Sten (Sten #1)
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February 26, E - A simple framework for user onboarding February 22, Everything Easy is Hard Again February 11, Personas February 11, While the assault was a complete failure for the Allies and a resounding victory for the Germans, the STEN gun was a proven commodity under battlefield conditions. In practice, initial British impressions were mixed for the utilitarian finish and outward appearance of the weapon left much to be desired.
It was only in consistent operational service that the STEN family shined, capable of rough in-the-field service and adequate reliability while providing voluminous fire from a relatively easy-to-handle frame.
The STEN did suffer from lingering misfeeds which led to jamming, an issue with the family that was never wholly resolved in all of the war. A full count magazine was capable of producing this effect which led to many service members utilizing only 30 rounds less pressure on the magazine spring.
Sten (STEN Adventure #1) - AbeBooks - Allan Cole; Chris Bunch:
Additionally, the heat of battle saw operators making use of the side-protruding magazine as a forward grip to which, with enough tight pressure, could unseat the magazine from its feed, causing a jam at the worse possible moment. As such, operators were generally taught the proper method of holding their STENS which involved the support hand under the barrel heat shield with the magazine resting on the bent supporting arm, the butt against the shoulder and the primary hand at the trigger area as normal.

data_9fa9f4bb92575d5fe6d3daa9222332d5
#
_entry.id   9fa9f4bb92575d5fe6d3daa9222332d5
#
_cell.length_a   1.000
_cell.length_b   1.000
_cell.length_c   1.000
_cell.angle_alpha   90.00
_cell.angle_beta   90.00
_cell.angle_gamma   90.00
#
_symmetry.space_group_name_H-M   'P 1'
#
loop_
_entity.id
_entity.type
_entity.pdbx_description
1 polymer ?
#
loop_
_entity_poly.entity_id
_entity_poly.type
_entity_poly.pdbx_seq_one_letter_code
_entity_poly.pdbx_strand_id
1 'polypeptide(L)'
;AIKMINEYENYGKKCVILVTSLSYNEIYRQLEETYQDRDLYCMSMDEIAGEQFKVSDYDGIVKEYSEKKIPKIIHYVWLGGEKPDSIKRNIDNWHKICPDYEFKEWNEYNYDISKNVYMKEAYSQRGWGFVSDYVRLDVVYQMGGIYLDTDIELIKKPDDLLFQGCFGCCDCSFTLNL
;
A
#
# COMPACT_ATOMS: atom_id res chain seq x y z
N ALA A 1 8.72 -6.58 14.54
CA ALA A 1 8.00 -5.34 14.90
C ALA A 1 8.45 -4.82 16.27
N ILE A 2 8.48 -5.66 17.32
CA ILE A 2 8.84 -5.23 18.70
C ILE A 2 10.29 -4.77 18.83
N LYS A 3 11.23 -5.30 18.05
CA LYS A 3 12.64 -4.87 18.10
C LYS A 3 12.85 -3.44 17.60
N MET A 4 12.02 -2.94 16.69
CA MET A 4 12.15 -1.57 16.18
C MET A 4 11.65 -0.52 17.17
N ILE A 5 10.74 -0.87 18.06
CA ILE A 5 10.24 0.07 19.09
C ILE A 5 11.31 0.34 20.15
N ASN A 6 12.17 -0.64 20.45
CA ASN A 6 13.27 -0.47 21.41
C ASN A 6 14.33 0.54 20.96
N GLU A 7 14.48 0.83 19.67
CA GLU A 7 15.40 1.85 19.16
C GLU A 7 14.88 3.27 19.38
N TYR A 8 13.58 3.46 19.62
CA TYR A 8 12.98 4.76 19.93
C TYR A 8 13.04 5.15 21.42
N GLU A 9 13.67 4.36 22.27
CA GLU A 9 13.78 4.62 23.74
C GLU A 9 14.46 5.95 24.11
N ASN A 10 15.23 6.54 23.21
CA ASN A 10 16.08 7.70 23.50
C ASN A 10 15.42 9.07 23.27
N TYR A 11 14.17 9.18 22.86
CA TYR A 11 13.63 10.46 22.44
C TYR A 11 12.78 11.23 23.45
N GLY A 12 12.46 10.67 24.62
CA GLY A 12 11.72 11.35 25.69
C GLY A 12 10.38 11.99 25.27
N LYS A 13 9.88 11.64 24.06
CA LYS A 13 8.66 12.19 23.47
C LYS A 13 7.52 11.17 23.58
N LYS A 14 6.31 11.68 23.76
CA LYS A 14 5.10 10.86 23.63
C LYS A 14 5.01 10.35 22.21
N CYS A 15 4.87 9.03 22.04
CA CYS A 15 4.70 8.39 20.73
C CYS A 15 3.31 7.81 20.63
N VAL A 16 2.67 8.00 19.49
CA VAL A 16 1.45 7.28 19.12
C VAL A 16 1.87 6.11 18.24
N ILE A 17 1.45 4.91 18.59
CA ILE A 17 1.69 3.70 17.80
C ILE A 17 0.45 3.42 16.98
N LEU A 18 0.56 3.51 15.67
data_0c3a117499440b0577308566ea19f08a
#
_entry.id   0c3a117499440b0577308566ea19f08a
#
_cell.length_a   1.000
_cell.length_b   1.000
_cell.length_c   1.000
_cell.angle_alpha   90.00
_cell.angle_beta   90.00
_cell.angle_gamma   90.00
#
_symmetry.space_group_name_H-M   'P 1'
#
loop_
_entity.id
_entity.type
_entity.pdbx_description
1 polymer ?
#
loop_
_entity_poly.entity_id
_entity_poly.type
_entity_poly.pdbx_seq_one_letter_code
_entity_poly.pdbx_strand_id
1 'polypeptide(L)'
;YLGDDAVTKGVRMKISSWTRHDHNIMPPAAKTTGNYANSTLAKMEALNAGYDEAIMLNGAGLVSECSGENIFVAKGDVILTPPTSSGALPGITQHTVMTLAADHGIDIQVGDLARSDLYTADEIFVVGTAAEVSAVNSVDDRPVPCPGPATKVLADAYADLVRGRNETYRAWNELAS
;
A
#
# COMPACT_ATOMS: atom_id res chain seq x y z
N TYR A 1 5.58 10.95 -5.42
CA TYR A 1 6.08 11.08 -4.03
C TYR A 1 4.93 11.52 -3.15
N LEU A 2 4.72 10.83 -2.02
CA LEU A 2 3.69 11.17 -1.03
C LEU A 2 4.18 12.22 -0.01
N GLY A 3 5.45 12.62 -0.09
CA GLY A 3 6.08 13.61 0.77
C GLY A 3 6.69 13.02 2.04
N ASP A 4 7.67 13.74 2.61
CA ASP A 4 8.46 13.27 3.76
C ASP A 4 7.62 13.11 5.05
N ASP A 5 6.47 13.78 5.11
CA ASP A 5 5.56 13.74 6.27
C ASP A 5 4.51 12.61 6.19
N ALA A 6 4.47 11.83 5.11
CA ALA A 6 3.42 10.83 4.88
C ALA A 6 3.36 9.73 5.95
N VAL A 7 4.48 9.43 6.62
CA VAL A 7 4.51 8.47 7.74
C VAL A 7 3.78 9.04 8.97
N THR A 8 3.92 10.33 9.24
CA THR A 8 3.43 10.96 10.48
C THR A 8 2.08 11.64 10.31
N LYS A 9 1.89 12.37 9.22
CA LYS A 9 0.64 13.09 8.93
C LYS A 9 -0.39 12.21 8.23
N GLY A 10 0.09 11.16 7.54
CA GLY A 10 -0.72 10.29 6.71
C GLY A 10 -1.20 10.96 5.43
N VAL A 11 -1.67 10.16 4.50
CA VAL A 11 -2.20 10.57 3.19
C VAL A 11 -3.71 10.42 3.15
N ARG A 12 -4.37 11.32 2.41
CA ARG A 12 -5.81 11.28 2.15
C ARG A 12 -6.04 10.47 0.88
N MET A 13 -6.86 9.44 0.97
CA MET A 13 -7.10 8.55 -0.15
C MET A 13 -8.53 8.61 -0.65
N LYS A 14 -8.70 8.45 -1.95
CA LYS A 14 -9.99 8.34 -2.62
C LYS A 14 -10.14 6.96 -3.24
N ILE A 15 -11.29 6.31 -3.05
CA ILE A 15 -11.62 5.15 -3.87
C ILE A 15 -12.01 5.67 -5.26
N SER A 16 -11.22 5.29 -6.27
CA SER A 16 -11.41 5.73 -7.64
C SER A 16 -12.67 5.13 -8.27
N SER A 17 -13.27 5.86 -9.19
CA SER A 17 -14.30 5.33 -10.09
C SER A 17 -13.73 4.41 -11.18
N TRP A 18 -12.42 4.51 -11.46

By , over 4 million STEN guns had been manufactured in its various production marks. The weapon saw use beyond that of organized military establishments for they proved equally popular with partisan movements, rebel groups and individuals requiring high-volume fire from a compact package. They certainly made for excellent urban fighting guns where space was limited and the weapon could also be hauled with ease through forest terrain without fear of snagging.
The simplicity of the STEN's overall design meant that it could be taken apart into its basic components, transported under the nose of enemy authorities and reassembled as needed, made ready to fire within minutes.
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Some 28, were produced under the name of "Gerat Potsdam".